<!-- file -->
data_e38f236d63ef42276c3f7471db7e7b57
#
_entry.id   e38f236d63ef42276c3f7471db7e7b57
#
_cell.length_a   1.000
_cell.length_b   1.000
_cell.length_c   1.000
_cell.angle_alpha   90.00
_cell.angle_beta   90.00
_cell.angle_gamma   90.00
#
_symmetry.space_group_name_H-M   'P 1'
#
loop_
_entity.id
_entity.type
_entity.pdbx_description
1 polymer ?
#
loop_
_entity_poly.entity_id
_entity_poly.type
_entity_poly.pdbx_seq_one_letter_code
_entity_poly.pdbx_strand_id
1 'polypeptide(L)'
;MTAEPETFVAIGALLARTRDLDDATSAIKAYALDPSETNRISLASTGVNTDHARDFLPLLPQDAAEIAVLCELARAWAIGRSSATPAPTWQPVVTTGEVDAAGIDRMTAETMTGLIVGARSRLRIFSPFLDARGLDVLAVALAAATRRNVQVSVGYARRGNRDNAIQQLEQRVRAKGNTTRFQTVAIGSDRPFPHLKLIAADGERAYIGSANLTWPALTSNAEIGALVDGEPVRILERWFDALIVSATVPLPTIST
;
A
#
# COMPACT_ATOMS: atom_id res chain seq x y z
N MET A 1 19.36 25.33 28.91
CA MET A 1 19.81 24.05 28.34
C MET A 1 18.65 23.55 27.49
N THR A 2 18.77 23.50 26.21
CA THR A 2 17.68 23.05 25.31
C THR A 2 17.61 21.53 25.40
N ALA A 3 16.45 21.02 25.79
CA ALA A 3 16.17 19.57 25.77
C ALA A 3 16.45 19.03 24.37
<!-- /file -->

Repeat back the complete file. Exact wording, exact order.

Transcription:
data_e38f236d63ef42276c3f7471db7e7b57
#
_entry.id   e38f236d63ef42276c3f7471db7e7b57
#
_cell.length_a   1.000
_cell.length_b   1.000
_cell.length_c   1.000
_cell.angle_alpha   90.00
_cell.angle_beta   90.00
_cell.angle_gamma   90.00
#
_symmetry.space_group_name_H-M   'P 1'
#
loop_
_entity.id
_entity.type
_entity.pdbx_description
1 polymer ?
#
loop_
_entity_poly.entity_id
_entity_poly.type
_entity_poly.pdbx_seq_one_letter_code
_entity_poly.pdbx_strand_id
1 'polypeptide(L)'
;MTAEPETFVAIGALLARTRDLDDATSAIKAYALDPSETNRISLASTGVNTDHARDFLPLLPQDAAEIAVLCELARAWAIGRSSATPAPTWQPVVTTGEVDAAGIDRMTAETMTGLIVGARSRLRIFSPFLDARGLDVLAVALAAATRRNVQVSVGYARRGNRDNAIQQLEQRVRAKGNTTRFQTVAIGSDRPFPHLKLIAADGERAYIGSANLTWPALTSNAEIGALVDGEPVRILERWFDALIVSATVPLPTIST
;
A
#
# COMPACT_ATOMS: atom_id res chain seq x y z
N MET A 1 19.36 25.33 28.91
CA MET A 1 19.81 24.05 28.34
C MET A 1 18.65 23.55 27.49
N THR A 2 18.77 23.50 26.21
CA THR A 2 17.68 23.05 25.31
C THR A 2 17.61 21.53 25.40
N ALA A 3 16.45 21.02 25.79
CA ALA A 3 16.17 19.57 25.77
C ALA A 3 16.45 19.03 24.37